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The Star casino is suing 10 high rollers in an effort to recover $23 million in bad debts.
Court records show The Star filed claims against the 10 in the New South Wales Supreme Court in late February.
The individuals include a property developer from Thailand, an entrepreneurial Thai businesswoman, and a businessman with high level community interests from Macau.
Echo Entertainment revealed last week that it had written off nearly $30 million following the failure of VIP junket operator SilkStar Global Marketing and the high rollers' bad debts, which has given ammunition to James Packer in the war of attrition against Echo and its chairman, John Story.
As he continued a campaign of daily newspaper advertisements urging shareholders to dump Mr Story and elect Jeff Kennett as a director, Mr Packer yesterday referred to ''poor credit controls at The Star''.
''Echo wrote off $29.9 million associated with the liquidation of a marketing partner and bad debts - highlighting concerns about credit control at The Star,'' the advertisement said.
In its statement to the market last week, Echo said the operator, SilkStar, had gone into liquidation in March owing the casino $7 million. It also revealed some of the international VIP customers introduced to Echo by SilkStar had outstanding debts.
It said it had decided to increase the impairment provision against ''this group of customers'', which it said amounted to $22.9 million.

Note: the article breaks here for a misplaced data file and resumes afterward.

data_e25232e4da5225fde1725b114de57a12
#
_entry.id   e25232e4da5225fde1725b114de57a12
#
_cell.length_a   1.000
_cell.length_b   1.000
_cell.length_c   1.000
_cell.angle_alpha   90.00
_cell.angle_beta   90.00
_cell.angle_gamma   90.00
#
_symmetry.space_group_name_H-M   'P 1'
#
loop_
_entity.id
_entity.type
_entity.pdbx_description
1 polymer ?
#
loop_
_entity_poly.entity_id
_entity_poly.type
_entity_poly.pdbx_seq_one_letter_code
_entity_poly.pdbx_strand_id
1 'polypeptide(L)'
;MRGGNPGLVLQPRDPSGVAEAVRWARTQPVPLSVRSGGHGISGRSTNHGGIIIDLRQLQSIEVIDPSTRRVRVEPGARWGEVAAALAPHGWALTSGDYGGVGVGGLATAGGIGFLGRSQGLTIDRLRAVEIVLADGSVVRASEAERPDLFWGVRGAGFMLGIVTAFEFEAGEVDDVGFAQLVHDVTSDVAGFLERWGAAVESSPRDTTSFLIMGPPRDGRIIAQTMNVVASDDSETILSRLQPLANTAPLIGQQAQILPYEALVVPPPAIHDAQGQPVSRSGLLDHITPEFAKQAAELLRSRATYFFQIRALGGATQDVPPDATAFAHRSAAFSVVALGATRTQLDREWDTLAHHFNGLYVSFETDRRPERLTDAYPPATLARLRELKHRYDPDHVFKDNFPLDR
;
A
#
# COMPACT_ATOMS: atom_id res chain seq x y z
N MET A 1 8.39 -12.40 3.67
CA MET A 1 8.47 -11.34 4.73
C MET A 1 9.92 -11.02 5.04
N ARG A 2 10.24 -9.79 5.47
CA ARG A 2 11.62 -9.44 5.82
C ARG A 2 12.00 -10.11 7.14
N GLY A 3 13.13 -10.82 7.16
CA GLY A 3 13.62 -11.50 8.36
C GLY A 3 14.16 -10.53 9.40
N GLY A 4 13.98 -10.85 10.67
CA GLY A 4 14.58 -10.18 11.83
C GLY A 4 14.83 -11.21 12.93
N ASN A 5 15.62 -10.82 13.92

''Echo will however continue to vigorously pursue all avenues to recover the moneys outstanding from these customers,'' the company said.
Yesterday, an Echo spokesman declined to comment as the matter was before the courts.
Given the value casino operators put on ensuring the privacy of their high rollers, the public court action is a high profile foray into debt collection.
Echo recently went to court and succeeded in gagging the ABC from using information about high rollers' identities which it had obtained.
Echo closed at $4.27, down 3¢ on the previous day. (Fairfax Media)
THE AUSTRALIAN FINANCIAL REVIEW (www.afr.com)
--The possibility of John Story resigning as chairman of casino operator Echo Entertainment Group was discussed this week during investor meetings in a bid to negate a campaign by billionaire James Packer to have him removed. "The basis of the proposal was the concern that James Packer was threatening to do damage to Echo on an ongoing basis it wasn't a concern in relation to my chairmanship, it was about diffusing the situation," Mr Story said. Mr Packer's Crown Ltd, a rival casino operator, currently owns 10 percent of Echo. Page 23.
--Bruce Gordon, James Packer, Lachlan Murdoch and Gina Rinehart have all banded together to inject A$84 million into a capital raising designed to ease the debt burden on Ten Network. The free-to-air broadcaster is looking to raise A$200 million to invest on programming and provide flexibility. "Given the uncertain revenue environment and our strategy of investing in programming renewal, the board felt it was important to strengthen our balance sheet at this time," Mr Murdoch, chairman of Ten, said. Page 23.
--The Star casino in Sydney has sued 10 high rollers, including a businessman with connections in Macau and a Thailand property developer, in the New South Wales Supreme Court in a bid to recover A$23 million. The legal action comes after Echo Entertainment Group, owner of The Star, last week wrote off almost A$30 million associated with the collapse of SilkStar Global Marketing, a casino marketing firm targeting high rollers. Page B3. (The Sydney Morning Herald / Reuters)
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